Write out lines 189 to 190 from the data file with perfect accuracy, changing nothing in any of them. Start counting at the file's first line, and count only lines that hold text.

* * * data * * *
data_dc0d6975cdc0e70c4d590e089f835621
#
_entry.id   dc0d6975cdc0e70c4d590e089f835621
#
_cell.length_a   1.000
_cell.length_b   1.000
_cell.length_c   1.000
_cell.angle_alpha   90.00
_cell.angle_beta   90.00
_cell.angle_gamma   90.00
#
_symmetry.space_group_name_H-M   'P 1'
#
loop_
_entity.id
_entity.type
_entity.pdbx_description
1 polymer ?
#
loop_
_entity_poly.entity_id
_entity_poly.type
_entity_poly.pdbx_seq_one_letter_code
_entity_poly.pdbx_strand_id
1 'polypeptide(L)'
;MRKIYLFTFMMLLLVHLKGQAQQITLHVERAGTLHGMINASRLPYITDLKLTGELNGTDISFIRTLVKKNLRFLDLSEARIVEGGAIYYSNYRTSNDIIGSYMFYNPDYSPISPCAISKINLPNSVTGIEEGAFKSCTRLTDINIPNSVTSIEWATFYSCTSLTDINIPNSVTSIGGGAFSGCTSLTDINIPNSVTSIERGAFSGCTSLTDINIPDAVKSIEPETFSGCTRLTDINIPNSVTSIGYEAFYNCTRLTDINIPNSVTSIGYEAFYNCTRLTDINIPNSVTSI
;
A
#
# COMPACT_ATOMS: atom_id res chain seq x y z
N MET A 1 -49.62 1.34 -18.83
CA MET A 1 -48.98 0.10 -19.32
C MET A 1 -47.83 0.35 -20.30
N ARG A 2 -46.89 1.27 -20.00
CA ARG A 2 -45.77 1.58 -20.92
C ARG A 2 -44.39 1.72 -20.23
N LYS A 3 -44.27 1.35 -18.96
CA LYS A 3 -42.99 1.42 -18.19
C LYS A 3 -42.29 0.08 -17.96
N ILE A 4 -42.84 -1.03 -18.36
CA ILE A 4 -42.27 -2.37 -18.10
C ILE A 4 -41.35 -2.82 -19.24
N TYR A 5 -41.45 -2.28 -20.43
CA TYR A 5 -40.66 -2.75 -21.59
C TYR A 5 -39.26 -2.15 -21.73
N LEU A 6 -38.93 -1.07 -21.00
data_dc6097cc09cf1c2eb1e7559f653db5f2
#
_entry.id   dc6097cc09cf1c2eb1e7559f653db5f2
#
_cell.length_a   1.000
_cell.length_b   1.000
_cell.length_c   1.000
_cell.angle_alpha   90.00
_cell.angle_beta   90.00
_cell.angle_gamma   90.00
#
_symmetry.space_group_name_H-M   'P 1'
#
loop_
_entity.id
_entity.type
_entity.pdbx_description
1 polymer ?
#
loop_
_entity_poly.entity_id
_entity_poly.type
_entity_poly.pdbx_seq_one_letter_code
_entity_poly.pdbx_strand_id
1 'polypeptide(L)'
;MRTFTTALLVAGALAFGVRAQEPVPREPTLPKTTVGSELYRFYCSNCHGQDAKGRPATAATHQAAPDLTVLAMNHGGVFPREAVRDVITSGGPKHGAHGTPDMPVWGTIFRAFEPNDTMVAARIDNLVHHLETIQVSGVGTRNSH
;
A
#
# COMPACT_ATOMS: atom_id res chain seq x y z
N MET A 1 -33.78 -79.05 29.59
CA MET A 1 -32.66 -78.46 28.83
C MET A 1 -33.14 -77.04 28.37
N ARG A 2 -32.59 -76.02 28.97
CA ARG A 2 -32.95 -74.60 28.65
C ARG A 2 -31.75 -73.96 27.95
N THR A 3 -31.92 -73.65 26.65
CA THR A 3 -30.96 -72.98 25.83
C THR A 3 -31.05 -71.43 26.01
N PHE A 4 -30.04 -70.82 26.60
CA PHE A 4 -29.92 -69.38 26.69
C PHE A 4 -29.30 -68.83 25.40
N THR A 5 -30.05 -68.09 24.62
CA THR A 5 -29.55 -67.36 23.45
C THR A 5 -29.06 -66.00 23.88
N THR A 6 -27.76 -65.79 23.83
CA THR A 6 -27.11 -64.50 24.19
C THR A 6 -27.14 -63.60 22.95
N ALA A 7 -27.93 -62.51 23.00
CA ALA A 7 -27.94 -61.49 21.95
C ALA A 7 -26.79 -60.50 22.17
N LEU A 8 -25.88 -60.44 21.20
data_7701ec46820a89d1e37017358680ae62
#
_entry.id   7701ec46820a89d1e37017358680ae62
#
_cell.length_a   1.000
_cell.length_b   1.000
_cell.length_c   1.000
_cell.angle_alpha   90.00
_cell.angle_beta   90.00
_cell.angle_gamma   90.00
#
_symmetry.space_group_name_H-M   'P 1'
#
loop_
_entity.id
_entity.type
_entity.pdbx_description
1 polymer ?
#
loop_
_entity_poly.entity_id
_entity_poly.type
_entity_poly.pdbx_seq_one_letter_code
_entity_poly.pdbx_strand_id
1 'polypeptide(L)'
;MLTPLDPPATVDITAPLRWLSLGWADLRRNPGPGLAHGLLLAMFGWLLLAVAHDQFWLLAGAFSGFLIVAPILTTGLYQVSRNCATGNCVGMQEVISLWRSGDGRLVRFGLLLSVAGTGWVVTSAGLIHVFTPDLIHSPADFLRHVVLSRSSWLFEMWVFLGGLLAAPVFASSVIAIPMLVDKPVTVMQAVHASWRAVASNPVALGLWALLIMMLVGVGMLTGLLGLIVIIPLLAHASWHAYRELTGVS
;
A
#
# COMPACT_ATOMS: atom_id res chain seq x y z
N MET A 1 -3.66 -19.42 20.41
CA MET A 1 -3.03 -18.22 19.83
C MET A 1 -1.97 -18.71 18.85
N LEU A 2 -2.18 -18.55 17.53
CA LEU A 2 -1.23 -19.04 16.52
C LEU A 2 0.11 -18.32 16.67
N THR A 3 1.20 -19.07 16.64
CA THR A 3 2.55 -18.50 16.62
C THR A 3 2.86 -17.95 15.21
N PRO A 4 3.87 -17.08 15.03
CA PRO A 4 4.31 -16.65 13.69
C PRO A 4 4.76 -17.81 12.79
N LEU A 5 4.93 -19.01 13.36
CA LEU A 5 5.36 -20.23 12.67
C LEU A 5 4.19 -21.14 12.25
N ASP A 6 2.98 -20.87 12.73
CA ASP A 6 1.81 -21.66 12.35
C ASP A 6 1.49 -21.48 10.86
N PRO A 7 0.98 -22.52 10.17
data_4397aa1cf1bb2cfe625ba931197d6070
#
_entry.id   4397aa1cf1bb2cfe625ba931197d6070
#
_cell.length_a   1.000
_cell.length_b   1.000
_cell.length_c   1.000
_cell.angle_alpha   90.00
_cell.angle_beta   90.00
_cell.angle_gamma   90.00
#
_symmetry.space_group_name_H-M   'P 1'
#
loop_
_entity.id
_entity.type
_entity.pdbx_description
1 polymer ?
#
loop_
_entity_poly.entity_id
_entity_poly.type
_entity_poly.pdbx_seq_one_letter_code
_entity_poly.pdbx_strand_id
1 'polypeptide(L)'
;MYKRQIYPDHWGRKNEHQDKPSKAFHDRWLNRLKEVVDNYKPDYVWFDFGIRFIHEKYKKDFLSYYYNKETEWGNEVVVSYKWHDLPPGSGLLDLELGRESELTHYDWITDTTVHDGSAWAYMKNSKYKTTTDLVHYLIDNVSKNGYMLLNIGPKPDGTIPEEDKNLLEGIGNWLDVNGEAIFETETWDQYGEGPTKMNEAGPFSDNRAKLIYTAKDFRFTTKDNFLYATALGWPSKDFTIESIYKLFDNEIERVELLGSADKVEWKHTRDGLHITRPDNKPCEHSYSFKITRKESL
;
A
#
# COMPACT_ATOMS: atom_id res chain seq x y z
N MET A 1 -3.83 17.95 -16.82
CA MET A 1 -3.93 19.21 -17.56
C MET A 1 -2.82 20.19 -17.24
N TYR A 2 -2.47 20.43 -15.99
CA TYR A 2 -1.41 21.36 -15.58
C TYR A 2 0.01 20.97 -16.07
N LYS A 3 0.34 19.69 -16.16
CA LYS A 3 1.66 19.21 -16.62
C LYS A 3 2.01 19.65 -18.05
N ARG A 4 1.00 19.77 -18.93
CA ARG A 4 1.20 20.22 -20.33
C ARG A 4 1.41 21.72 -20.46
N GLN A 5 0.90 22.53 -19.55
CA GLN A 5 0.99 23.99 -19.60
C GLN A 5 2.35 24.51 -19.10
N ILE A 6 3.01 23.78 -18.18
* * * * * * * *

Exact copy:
C ARG A 4 1.41 21.72 -20.46
N GLN A 5 0.90 22.53 -19.55